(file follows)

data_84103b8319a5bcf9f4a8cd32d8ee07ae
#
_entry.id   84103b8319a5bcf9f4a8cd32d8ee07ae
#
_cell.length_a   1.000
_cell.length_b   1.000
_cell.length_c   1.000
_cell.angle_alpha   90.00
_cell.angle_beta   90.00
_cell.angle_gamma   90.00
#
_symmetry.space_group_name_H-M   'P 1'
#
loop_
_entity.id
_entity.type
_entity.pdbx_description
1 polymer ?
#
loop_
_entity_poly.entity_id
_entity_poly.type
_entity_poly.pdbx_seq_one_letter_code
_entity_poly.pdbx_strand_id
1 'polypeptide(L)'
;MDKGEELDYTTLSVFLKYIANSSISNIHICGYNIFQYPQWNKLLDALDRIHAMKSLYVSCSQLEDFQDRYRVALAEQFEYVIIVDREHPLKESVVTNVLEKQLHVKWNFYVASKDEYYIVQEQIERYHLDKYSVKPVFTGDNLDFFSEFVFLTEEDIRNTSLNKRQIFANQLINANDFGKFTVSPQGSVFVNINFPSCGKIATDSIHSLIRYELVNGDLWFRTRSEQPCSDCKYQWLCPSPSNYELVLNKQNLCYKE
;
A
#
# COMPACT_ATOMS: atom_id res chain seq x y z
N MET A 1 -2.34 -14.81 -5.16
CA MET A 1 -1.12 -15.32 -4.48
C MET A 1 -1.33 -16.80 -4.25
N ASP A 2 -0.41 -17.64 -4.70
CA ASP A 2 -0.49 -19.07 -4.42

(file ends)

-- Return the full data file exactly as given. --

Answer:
data_84103b8319a5bcf9f4a8cd32d8ee07ae
#
_entry.id   84103b8319a5bcf9f4a8cd32d8ee07ae
#
_cell.length_a   1.000
_cell.length_b   1.000
_cell.length_c   1.000
_cell.angle_alpha   90.00
_cell.angle_beta   90.00
_cell.angle_gamma   90.00
#
_symmetry.space_group_name_H-M   'P 1'
#
loop_
_entity.id
_entity.type
_entity.pdbx_description
1 polymer ?
#
loop_
_entity_poly.entity_id
_entity_poly.type
_entity_poly.pdbx_seq_one_letter_code
_entity_poly.pdbx_strand_id
1 'polypeptide(L)'
;MDKGEELDYTTLSVFLKYIANSSISNIHICGYNIFQYPQWNKLLDALDRIHAMKSLYVSCSQLEDFQDRYRVALAEQFEYVIIVDREHPLKESVVTNVLEKQLHVKWNFYVASKDEYYIVQEQIERYHLDKYSVKPVFTGDNLDFFSEFVFLTEEDIRNTSLNKRQIFANQLINANDFGKFTVSPQGSVFVNINFPSCGKIATDSIHSLIRYELVNGDLWFRTRSEQPCSDCKYQWLCPSPSNYELVLNKQNLCYKE
;
A
#
# COMPACT_ATOMS: atom_id res chain seq x y z
N MET A 1 -2.34 -14.81 -5.16
CA MET A 1 -1.12 -15.32 -4.48
C MET A 1 -1.33 -16.80 -4.25
N ASP A 2 -0.41 -17.64 -4.70
CA ASP A 2 -0.49 -19.07 -4.42